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74
MAY 2018
www.irishfarmersmonthly.com
Management Hints
MAY 2018
Management Hints
www.irishfarmersmonthly.com
day's sunshine the cow milks better because she has more feed
energy;
X
The longer the leaf, the greater the surface area available to trap
sunshine;
X
Hence, the need not to let cows into fresh paddocks until the
late afternoon.
Animal healthcare in May
Because of the costs, farmers have gotten careless on
preventative healthcare of animals.
It is cheap, very effective, reduces labour, hassle and expensive
veterinary bills. You should use your vet for this purpose, but the
following reminders may help.
X
Treat calves for blackleg;
X
Stomach worms will not be a problem until late June/July;
X
If using yellow/white dose, no treatment is necessary until
then. I favour this procedure because it builds up some animal
immunity and won't lead to resistance to drugs;
X
With the ivermectin-type products and boluses, treatment
begins now as per manufacturers' recommendations. If
overdone, the animal may have lower immunity later in life.
Hoose has to be managed differently:
X
Mild weather in May can lead to an attack. Strong calves will
cough first;
X
Using the cheap system, when the first calf coughs, dose all
calves with the cheap dose and this will cure the problem and
convey immunity to all calves.
Young cows (first calvers) that have low immunity may need a
worm dose:
X
Talk to your vet about a product that has no milk-withholding
period;
X
To save dosing costs, work on the principle of building up
the animals' immunity from the calf stage.
Magnesium is a must for cows. Make sure they are getting at least
2oz per cow per day.
X
Meal is very convenient, and some co-ops have mixes that
supply the quantity in 1-1.5kg meal/day. More co-ops and
merchants should do this;
X
Dispensing automatically through the water supply is very
convenient but expensive;
X
Many farmers dispense it through a five-gallon drum turned
upside down in the water troughs, and this is working well for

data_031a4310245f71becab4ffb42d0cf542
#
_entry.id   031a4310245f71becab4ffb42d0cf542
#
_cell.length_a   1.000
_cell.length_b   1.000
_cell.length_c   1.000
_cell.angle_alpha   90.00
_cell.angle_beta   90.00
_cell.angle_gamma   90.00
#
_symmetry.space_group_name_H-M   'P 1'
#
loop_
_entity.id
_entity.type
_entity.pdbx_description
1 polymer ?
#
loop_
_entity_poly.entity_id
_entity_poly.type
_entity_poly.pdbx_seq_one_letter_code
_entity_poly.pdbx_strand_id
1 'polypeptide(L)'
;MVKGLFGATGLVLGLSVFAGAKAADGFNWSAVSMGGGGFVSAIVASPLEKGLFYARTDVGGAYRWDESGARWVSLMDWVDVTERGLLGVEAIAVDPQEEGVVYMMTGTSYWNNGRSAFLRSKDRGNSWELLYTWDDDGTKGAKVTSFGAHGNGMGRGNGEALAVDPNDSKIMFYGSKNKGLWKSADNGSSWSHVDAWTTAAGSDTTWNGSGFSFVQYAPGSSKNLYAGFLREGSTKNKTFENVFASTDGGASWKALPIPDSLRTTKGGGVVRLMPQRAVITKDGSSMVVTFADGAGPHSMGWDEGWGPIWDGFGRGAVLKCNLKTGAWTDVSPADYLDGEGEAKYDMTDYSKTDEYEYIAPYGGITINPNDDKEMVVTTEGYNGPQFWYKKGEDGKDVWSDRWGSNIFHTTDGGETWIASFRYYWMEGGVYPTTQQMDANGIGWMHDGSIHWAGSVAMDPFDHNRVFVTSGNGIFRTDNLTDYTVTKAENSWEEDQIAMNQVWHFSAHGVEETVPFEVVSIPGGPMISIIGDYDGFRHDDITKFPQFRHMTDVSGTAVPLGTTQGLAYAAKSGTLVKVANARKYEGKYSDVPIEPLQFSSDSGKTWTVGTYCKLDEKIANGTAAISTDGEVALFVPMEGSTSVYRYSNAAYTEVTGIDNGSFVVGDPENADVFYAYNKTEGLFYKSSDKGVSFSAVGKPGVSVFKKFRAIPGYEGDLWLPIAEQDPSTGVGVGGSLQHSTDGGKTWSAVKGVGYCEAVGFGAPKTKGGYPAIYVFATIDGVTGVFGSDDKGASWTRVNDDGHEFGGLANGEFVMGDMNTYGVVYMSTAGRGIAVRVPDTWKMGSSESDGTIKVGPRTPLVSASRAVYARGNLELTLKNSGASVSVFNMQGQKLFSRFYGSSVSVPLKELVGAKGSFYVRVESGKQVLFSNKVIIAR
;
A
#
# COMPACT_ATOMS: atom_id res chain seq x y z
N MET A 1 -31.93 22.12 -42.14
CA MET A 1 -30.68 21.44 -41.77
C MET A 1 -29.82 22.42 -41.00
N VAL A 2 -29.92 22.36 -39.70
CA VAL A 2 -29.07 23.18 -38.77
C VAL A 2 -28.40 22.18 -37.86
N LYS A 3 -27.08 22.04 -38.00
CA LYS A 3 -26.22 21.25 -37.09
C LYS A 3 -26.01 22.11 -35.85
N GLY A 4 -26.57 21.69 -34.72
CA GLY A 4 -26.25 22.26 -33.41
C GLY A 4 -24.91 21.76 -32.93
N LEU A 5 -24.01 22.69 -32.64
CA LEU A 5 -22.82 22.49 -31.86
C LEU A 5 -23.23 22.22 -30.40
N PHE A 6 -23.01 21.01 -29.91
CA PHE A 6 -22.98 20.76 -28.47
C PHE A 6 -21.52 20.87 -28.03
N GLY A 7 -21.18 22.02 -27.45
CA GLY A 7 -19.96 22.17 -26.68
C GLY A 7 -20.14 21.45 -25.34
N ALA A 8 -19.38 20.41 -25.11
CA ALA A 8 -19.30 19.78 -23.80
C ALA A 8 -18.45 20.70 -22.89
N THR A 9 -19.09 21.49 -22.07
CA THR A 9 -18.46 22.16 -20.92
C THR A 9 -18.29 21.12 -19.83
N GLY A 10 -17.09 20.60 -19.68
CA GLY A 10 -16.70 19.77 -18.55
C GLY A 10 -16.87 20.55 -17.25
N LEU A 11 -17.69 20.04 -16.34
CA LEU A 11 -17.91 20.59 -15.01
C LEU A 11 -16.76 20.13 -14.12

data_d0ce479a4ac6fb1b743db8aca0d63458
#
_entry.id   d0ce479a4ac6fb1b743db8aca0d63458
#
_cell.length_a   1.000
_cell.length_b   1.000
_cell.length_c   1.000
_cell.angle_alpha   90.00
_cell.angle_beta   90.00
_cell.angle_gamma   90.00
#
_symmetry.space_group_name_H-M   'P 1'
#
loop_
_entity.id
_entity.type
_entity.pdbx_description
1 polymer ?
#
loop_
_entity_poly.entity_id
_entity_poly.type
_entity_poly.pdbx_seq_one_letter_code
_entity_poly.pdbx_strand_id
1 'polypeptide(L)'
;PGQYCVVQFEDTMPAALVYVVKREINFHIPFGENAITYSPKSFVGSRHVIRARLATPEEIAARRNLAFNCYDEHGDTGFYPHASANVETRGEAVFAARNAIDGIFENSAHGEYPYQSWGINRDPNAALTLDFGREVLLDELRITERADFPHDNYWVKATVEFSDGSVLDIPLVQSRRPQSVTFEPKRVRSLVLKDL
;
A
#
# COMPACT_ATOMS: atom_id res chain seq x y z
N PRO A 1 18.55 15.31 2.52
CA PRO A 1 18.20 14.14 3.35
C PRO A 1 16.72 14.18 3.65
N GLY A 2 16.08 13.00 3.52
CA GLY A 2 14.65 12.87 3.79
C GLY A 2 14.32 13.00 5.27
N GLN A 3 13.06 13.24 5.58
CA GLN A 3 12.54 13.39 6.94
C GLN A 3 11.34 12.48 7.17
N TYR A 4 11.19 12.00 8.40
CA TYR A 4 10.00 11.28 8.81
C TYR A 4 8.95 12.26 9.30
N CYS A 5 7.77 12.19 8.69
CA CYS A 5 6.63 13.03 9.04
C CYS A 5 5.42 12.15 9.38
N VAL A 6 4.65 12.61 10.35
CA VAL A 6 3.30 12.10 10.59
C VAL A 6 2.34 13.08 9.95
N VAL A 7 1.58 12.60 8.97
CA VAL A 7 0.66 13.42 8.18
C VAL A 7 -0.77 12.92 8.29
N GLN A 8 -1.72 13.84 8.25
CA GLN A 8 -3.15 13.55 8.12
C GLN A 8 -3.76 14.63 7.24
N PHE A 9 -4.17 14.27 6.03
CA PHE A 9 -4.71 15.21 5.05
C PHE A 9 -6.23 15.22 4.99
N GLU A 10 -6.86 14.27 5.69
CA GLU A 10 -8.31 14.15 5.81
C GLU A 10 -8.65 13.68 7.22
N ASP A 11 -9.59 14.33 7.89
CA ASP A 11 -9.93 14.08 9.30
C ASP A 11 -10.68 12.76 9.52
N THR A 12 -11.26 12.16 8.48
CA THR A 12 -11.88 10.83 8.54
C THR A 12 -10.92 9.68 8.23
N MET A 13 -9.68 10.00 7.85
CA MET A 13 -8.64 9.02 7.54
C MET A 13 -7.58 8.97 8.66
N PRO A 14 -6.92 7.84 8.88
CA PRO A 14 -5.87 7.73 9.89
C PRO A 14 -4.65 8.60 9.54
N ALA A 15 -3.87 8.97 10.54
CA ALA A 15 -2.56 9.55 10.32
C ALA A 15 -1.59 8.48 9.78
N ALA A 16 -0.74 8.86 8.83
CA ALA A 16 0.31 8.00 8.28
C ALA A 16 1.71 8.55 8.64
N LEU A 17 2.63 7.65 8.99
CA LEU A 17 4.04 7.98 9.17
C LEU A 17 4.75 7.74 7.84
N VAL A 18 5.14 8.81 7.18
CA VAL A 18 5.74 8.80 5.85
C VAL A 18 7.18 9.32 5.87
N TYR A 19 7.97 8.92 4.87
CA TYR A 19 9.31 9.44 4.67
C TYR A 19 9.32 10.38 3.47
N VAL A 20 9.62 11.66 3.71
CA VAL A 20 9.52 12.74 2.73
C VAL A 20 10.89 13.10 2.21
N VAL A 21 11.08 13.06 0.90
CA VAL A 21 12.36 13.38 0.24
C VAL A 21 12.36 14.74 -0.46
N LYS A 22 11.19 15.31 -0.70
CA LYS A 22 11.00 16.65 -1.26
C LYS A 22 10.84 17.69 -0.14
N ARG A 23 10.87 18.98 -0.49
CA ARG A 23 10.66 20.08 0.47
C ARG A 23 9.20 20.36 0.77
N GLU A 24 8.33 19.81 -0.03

moderate-sized herds;
X
Dusting pastures, a more widespread practice now, at 15lb per
acre (6.8kg) is very convenient, and it works. It can be spread by
hand (on small farms) or with a spinner.
Lameness in cows must be controlled at first sight of tenderness
as it will `cut flesh' off them.
X
It will seriously reduce milk yield and fertility at this time of
year;
X
Use the Farm Relief Services hoof-care service;
X
Foot-bathing with copper sulphate (4kg in 100 gallons of water)
on three consecutive days every month may be necessary;
X
Check your roadways, but particularly the concrete yard section
where small stones can do very serious bruising damage (they
must be brushed off daily);
X
Avoid too much movement/hassle in the collecting yard;
X
Do a locomotion appraisal on the herd good results from this
on green fields.
Stress on cows should be avoided, such as injections, testing,
freeze branding, stray electricity or hassle etc. during the
breeding season.
X
Fertility will be affected.
Iodine (I), copper (Cu) and cobalt (Co) are important minerals
during the breeding season.
X
I, which is very important, at 1.2cc per cow per day in water (do
not forget bulling heifers);
X
Cu in a bolus or meal are your options now;
X
Co is only a problem on some farms.
Mastitis prevention in May revolves around:
X
Milking machine working correctly when did you last test it?
X
Change liners at 2,000 milkings (now, for many farmers);
X
Milking routine unfortunately, many farmers are causing
mastitis by having bad milking routines. Learn through your
discussion group/Teagasc training courses.
X
Teat dip may be inadequately done, or not done at all. As it
reduces the spread of mastitis by 50 per cent, it must be done at
15-20cc (even over four teats) each milking. Most farmers don't
apply this amount;
X
Take out seriously infected cows (known by milk recording) as
they infect other cows This is a waste of money (1,000+ per
cow culled) if you don't address the basic problem causing the
trouble;
X
Stray electricity can be a problem on some farms and you
should have it checked by an electrician;
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